…AND THIS! MLB’s official historian John Thorn, the son of Holocaust survivors who was born in a displaced persons camp, is joining a virtual event Monday at 6 p.m. ET with the Pittsburgh Hardball Academy, a nonprofit youth baseball organization, where he will talk about baseball in the Black, Jewish and urban communities as well as his own life story. More info here.

Jews in sports to watch this weekend (all times ET)


The NHL Stanley Cup Finals continue tonight at 8 p.m. with Game 6, as Zach Hyman and the Edmonton Oilers look to once more stave off elimination against the Florida Panthers, who lead the series 3-2. Game 7 would be Monday at 8 p.m. Hyman was quiet to open the series as Florida took a 3-0 lead, but the star winger has had a goal and two assists in the past two games. He leads the league with 15 postseason goals.


The 2024 NCAA Division I College World Series takes place this weekend in Omaha between Texas A&M and Tennessee. The Aggies feature Jewish pitcher Ryan Prager, catcher Max Kaufer and pitching coach Max Weiner. Prager struck out four across 6.2 scoreless innings on Monday as Texas A&M beat Kentucky 5-1 in an earlier round. Game 1 is Saturday at 7:30 p.m. on ESPN, Game 2 is Sunday at 2 p.m. on ABC and, if necessary, Game 3 would be Monday at 7 p.m. on ESPN.


Max Fried takes the mound for the Atlanta Braves Sunday at 1:35 p.m. against the New York Yankees. The Philadelphia Phillies and catcher Garrett Stubbs host Joc Pederson and the Arizona Diamondbacks in a three-game series this weekend. The Cleveland Guardians host rookie Spencer Horwitz and the Toronto Blue Jays this weekend; Horwitz is hitting .353 with 12 hits in 10 games since being called up June 7.


Goaltender Matt Turner and the U.S. Men’s National Team take on Bolivia in the Copa América group stage Sunday at 6 p.m. Team USA is expected to advance beyond the group stage, but may face stiff competition — such as powerhouses Brazil or Colombia — in the quarterfinals. In the MLS, DeAndre Yedlin (F.C. Cincinnati), Steve Birnbaum (D.C. United) and Daniel Edelman (New York Red Bulls) are all in action Saturday at 7:30 p.m., while Zac MacMath and Real Salt Lake play Saturday at 9:30 p.m.


Max Homa is competing in the Travelers Championship this weekend in Cromwell, Connecticut.


Aston Martin driver Lance Stroll will be on the grid for the Formula One Spanish Grand Prix Sunday at 9 a.m. Stroll, who’s currently eleventh in the F1 drivers championship standings, finished seventh in his hometown Canadian Grand Prix earlier this month.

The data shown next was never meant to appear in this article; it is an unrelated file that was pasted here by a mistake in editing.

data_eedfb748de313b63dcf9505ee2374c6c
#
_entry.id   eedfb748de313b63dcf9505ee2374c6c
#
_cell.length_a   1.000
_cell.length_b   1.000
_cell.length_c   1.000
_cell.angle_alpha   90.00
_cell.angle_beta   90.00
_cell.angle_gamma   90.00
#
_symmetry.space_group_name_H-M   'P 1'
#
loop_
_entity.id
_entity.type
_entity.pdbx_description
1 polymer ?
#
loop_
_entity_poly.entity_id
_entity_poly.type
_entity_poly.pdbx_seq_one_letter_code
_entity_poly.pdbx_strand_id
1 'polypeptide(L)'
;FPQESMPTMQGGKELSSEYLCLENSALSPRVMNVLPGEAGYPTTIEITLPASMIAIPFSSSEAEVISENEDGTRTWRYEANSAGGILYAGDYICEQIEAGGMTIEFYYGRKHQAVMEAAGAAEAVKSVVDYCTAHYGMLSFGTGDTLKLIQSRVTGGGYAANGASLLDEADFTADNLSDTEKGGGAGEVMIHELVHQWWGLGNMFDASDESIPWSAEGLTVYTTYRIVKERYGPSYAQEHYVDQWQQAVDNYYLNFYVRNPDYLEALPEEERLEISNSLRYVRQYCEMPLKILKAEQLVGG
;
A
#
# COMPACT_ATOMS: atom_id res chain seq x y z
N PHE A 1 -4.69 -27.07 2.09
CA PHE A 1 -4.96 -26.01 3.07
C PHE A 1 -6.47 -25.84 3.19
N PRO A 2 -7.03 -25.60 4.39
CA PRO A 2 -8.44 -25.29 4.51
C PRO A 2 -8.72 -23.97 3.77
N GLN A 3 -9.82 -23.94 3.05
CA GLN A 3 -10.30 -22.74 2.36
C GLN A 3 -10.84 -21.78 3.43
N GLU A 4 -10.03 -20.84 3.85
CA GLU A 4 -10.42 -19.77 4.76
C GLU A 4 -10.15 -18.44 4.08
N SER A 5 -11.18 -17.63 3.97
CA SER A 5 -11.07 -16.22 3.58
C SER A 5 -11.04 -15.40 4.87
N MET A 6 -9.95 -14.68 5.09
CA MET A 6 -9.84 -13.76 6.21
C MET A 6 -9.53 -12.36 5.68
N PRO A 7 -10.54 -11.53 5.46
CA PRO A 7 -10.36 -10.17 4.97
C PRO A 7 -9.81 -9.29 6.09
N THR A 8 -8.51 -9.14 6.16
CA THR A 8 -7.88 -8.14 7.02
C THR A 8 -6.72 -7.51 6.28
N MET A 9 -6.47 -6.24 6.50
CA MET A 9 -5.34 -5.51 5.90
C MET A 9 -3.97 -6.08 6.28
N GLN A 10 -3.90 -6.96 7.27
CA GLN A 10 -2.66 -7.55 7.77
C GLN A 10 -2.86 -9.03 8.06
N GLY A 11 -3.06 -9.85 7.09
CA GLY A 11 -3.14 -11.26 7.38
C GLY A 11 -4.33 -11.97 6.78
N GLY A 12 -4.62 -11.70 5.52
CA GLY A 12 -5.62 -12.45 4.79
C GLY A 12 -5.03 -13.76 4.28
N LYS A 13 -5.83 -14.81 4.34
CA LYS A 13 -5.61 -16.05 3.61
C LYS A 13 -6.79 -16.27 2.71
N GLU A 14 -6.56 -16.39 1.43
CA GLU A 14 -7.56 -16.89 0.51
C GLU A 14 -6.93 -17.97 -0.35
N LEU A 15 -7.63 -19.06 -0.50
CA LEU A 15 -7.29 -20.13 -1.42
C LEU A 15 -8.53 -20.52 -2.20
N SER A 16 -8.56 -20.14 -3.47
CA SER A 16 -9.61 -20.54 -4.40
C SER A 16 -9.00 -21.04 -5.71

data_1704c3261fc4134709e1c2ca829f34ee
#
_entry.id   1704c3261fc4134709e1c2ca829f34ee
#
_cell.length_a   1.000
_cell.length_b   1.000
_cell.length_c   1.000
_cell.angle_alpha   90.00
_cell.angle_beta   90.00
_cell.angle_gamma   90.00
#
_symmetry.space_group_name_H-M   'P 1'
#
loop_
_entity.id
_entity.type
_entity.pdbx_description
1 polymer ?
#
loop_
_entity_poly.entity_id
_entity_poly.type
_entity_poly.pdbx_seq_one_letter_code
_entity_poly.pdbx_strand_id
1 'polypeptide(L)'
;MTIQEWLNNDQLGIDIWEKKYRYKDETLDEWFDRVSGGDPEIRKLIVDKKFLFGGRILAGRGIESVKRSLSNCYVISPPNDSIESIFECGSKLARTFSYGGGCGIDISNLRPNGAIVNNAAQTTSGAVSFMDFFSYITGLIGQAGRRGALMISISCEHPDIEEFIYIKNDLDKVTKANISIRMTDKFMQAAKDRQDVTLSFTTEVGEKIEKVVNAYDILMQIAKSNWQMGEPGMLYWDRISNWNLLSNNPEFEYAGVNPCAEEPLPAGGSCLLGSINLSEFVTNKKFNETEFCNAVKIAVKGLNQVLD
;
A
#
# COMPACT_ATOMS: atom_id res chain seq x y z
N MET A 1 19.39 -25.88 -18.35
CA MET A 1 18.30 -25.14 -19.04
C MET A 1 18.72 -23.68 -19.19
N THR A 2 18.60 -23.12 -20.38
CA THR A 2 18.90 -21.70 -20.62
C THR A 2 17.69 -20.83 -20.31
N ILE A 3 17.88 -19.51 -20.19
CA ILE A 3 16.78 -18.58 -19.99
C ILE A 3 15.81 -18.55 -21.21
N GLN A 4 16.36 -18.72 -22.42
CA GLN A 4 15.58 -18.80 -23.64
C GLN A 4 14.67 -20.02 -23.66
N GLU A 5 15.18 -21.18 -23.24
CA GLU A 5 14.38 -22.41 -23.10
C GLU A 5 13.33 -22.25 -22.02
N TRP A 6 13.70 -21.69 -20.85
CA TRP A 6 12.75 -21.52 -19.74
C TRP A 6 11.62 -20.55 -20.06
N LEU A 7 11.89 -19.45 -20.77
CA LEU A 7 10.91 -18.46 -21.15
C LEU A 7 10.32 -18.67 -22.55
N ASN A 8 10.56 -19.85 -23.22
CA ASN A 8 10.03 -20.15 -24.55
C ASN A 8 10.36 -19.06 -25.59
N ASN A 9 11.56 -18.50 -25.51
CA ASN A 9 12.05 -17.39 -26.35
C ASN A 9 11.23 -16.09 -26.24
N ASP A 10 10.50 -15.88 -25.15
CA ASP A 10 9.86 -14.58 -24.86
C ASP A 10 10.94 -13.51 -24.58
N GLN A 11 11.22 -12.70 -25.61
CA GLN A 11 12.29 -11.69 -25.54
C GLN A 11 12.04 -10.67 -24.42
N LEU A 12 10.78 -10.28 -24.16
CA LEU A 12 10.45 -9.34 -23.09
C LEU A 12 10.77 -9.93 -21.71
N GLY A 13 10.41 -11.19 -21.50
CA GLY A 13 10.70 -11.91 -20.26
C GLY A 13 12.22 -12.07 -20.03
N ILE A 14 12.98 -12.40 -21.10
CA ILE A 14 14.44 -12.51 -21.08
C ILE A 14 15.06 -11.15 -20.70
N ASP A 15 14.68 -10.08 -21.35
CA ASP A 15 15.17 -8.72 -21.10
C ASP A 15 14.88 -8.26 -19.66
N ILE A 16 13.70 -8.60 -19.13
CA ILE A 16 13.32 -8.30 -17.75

A bid of history

In 1934, a number of MLB stars including Babe Ruth, Lou Gehrig and Jimmie Foxx embarked on a 12-city, 22-game baseball tour of Japan. While Ruth and Gehrig headlined the roster, a less-decorated but quietly interesting player joined them: Jewish catcher and U.S. government spy Moe Berg. Berg collected surveillance footage during the trip that would later be used as the U.S. prepared to battle Japan in World War II.

Ninety years later, a relic of the famous tour is up for auction at Lelands: a tour album that includes 23 original photos and signatures from the American players. Check it out here.

A message from our editor-in-chief Jodi Rudoren

We're building on 127 years of independent journalism to help you develop deeper connections to what it means to be Jewish today.

With so much at stake for the Jewish people right now — war, rising antisemitism, a high-stakes U.S. presidential election — American Jews depend on the Forward's perspective, integrity and courage.

—  Jodi Rudoren, Editor-in-Chief 

Join our mission to tell the Jewish story fully and fairly.

Republish This Story

Please read before republishing

We’re happy to make this story available to republish for free, unless it originated with JTA, Haaretz or another publication (as indicated on the article) and as long as you follow our guidelines. You must credit the Forward, retain our pixel and preserve our canonical link in Google search.  See our full guidelines for more information, and this guide for detail about canonical URLs.

To republish, copy the HTML by clicking on the yellow button to the right; it includes our tracking pixel, all paragraph styles and hyperlinks, the author byline and credit to the Forward. It does not include images; to avoid copyright violations, you must add them manually, following our guidelines. Please email us at [email protected], subject line “republish,” with any questions or to let us know what stories you’re picking up.

We don't support Internet Explorer

Please use Chrome, Safari, Firefox, or Edge to view this site.